With war on the doorstep, The Singing Cowboy came calling

His tour of the U.K. and Ireland just before the Second World War was a huge success. But prudence meant his entourage came home early to avoid any danger

With war on the doorstep, The Singing Cowboy came callingThe summer of 1939 was nerve-wracking for Europe. As July slid into August, it became increasingly clear that – barring a miracle – war was on its way. And there were no miracles to be had. There was, however, a distraction that delighted tens of thousands. Gene Autry, The Singing Cowboy, came calling across the…

How Ireland stayed neutral in a world at war

Under the leader ship of Eamon de Valera and with a very small army, virtually no aerial capability and little naval service, Ireland was a sitting duck in the Second World War

How Ireland stayed neutral in a world at warAs we approach the 80th anniversary of the outbreak of the Second World War, it’s worth remembering that many of the countries caught up in it were unwilling participants. Rather than enlisting in a universal crusade against the evils of Nazi Germany, they wanted nothing more than to stay out of the conflict. For instance,…

The unexpected rise of Margaret Thatcher

Into the U.K.’s Winter of Discontent came a woman of sharp edges and a clear mind about how change would be managed

The unexpected rise of Margaret ThatcherOn May 3, 1979, United Kingdom voters trooped to the polls and produced a result that nobody would have countenanced a mere five years earlier. Defeating the sitting Labour government, Margaret Thatcher led the Conservatives into a lengthy sojourn in office. The novelty derived from the U.K. never having had a female prime minister, let…

The echoing calls for reconciliation and sound social architecture

In Ireland, in South Africa, in Canada the desire for stability, resolution and trust runs deep

The echoing calls for reconciliation and sound social architectureRose Conway-Walsh identifies as a confidently progressive left-of-centre leader of Sinn Féin in the Irish Senate. She’s equally confident, however, that many of Ireland’s pressing, implacable existential problems could be resolved by turning the clock back to April 24, 1916. “Everything is rooted in the Proclamation. If we only had fulfilled the ideals laid out…

Ireland’s greatest mythical hero

The story of Cuchulainn is one of heroism. But it has also become a cultural touchstone and a political rallying cry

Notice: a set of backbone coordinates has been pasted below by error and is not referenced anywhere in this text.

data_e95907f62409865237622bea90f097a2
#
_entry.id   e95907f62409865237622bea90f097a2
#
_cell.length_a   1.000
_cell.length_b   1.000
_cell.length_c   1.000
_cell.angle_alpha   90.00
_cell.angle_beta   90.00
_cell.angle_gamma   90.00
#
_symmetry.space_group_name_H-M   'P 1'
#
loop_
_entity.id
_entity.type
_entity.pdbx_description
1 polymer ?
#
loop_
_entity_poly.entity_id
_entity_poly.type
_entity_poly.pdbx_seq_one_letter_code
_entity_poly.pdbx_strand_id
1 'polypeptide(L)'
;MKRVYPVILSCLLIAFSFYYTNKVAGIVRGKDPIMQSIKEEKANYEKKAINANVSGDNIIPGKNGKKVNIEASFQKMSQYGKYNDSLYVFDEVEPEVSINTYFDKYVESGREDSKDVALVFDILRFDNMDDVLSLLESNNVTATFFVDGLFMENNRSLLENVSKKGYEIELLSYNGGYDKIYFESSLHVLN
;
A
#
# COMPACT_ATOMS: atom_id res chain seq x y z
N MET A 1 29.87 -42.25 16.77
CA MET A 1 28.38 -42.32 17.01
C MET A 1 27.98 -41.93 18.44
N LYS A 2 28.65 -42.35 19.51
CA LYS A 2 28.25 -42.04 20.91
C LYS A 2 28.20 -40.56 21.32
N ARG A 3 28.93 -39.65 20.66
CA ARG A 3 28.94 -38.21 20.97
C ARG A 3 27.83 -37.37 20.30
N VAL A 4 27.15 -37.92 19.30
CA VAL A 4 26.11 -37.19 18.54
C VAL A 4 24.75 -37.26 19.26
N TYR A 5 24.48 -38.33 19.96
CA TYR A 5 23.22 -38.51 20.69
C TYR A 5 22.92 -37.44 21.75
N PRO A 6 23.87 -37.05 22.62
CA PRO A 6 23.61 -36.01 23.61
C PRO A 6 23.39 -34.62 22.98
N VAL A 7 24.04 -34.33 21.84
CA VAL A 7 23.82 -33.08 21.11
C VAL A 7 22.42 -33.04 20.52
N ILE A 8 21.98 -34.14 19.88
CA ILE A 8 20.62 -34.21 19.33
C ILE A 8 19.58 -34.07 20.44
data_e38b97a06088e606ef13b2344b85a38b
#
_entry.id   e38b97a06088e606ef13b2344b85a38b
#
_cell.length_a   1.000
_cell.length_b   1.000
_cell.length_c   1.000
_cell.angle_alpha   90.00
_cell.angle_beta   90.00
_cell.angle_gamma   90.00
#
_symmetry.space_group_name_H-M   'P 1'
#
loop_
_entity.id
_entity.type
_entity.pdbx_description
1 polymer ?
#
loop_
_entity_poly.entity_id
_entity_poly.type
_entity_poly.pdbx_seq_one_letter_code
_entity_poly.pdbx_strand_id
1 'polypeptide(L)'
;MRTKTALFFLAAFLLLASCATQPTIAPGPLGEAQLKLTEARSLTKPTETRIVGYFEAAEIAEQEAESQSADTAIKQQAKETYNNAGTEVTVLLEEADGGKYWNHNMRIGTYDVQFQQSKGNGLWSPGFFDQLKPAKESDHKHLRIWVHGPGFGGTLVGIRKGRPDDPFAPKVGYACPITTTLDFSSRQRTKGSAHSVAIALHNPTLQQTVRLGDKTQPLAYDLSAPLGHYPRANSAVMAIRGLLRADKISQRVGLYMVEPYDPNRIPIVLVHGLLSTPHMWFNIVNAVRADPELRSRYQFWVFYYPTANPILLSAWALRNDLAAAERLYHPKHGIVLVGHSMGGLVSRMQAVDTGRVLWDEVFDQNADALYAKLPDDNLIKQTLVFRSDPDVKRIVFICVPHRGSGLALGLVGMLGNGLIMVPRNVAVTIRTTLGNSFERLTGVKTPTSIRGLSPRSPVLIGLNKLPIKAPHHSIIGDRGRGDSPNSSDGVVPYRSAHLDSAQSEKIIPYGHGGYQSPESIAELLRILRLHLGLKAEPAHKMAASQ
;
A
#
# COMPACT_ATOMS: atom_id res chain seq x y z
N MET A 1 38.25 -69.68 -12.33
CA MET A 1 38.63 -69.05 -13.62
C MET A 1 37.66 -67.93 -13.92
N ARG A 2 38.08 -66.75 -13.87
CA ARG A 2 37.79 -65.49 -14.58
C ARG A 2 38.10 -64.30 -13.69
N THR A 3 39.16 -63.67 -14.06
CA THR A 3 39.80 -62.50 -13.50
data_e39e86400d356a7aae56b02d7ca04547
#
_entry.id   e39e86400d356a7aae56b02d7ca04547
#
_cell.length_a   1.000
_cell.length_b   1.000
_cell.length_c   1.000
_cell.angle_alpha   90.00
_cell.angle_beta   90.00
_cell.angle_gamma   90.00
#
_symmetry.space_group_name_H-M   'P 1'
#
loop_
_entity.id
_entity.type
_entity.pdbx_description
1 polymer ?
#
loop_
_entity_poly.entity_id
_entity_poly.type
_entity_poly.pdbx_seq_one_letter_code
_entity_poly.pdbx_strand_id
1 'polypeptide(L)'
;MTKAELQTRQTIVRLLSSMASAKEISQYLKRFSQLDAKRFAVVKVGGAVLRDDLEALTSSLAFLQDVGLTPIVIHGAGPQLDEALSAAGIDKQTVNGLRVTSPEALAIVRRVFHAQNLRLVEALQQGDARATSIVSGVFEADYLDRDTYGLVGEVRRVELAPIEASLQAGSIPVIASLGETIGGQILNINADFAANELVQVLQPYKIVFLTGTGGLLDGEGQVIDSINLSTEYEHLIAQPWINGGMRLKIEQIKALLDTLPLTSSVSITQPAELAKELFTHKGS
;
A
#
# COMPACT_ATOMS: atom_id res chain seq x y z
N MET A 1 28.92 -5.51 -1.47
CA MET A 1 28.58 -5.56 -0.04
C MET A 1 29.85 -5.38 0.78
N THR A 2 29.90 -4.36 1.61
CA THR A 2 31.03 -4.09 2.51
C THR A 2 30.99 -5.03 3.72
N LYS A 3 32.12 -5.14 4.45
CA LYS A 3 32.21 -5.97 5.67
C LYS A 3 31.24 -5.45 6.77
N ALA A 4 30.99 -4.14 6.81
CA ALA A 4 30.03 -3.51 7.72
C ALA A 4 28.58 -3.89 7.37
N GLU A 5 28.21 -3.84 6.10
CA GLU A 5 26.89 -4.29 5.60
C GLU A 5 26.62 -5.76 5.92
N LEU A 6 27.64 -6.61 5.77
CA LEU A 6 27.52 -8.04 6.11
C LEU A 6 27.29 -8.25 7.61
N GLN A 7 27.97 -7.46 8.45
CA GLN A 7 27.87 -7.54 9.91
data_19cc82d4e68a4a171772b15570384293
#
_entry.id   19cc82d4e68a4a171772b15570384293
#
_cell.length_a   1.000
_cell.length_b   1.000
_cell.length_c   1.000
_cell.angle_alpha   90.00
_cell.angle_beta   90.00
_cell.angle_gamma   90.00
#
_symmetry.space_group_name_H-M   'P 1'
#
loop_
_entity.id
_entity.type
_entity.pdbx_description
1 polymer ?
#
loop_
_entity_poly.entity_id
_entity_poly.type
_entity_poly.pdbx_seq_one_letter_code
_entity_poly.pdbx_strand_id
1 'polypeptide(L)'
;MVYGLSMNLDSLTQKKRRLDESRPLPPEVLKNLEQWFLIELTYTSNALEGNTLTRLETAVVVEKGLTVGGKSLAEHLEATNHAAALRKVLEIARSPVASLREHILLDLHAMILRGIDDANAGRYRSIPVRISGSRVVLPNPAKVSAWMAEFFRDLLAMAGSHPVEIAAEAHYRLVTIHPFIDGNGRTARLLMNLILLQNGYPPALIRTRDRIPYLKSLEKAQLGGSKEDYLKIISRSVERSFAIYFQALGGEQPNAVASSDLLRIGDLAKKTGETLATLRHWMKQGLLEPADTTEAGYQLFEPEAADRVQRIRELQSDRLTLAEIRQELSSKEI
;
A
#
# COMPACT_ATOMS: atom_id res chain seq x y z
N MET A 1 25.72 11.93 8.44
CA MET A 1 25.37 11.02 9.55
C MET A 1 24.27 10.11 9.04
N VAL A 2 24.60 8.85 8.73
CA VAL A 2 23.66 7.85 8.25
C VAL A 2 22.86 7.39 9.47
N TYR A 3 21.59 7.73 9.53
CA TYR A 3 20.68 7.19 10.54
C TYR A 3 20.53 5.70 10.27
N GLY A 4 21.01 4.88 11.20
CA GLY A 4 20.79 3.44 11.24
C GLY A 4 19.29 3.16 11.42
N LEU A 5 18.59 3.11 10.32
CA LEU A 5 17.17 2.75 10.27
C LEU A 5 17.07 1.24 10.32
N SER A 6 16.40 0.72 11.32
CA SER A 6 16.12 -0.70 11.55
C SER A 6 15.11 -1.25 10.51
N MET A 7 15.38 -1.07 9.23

Ireland’s greatest mythical heroWith St. Patrick’s Day almost upon us, it’s appropriate to write something with an Irish theme. And what better subject than the greatest hero of Ireland’s mythical past – Cuchulainn. As the word is derived from old Irish, a bit of phonetic assistance would help. The variation familiar from my childhood is “Coo Cullen.” It…

Travelzoo’s top 2019 picks for deal-seeking Canadians

And one Calgary hotel helping you keep up your fitness resolutions while on the road

Travelzoo’s top 2019 picks for deal-seeking CanadiansYour news feed has no doubt been peppered with lists aimed at inspiring your travel choices in 2019. But here’s a list that speaks to what many Canadian travellers hold dear: good value. Travelzoo, an international publisher of exclusive offers and experiences for 28 million members, has curated a list of six diverse destinations around…

Ireland’s abortion referendum puts it all on the table

If you probe the granular views of most people, I suspect you’ll find they’re somewhere between the two extremes

Ireland’s abortion referendum puts it all on the tableThere is no abortion law in Canada. Canadians uneasy about that can look across the Atlantic for an alternative way of doing things. On May 25, the Republic of Ireland goes to the polls in an abortion-related constitutional referendum. Abortion was outlawed in Ireland by the Offences Against the Person Act passed by the United…

John F. Kennedy: an anglophile for all seasons

The storied president was more English than Irish, despite being seen as the ultimate symbol of Irish-American success and social acceptance

John F. Kennedy: an anglophile for all seasonsJohn F. Kennedy is often seen as the ultimate symbol of Irish-American success and social acceptance. And there’s much truth to that. Irish by ancestry and Roman Catholic by religion, Kennedy’s election to the U.S. presidency represented a breakthrough in status and prestige for an ethnic group that had once been viewed with suspicion. But…

Irish Civil War left long memories and bitter divisions

Ninety years ago this month Irish cabinet minister Kevin O'Higgins was assassinated as payback for his role in the Irish Civil War that ended four years earlier

Irish Civil War left long memories and bitter divisionsOn July 10, 1927, Irish cabinet minister Kevin O’Higgins was murdered while en route to Sunday mass. It was payback for the role O’Higgins played in the Irish Civil War that ended four years earlier. The three perpetrators were never prosecuted. Decades later, I had a conversation about this with my father, who told me…

Meet Ireland’s new power pair

Polar opposites, Leo Varadkar and Arlene Foster together must help the Irish people navigate political and economic minefields

Meet Ireland’s new power pairLast week, I saw a photo of two Irish politicians standing together after a meeting in Dublin. One, Leo Varadkar, is the Republic of Ireland’s new prime minister. The other, Arlene Foster, is the leader of Northern Ireland’s Democratic Unionist Party (DUP). It would be hard to imagine a more unlikely pair. Varadkar is cool,…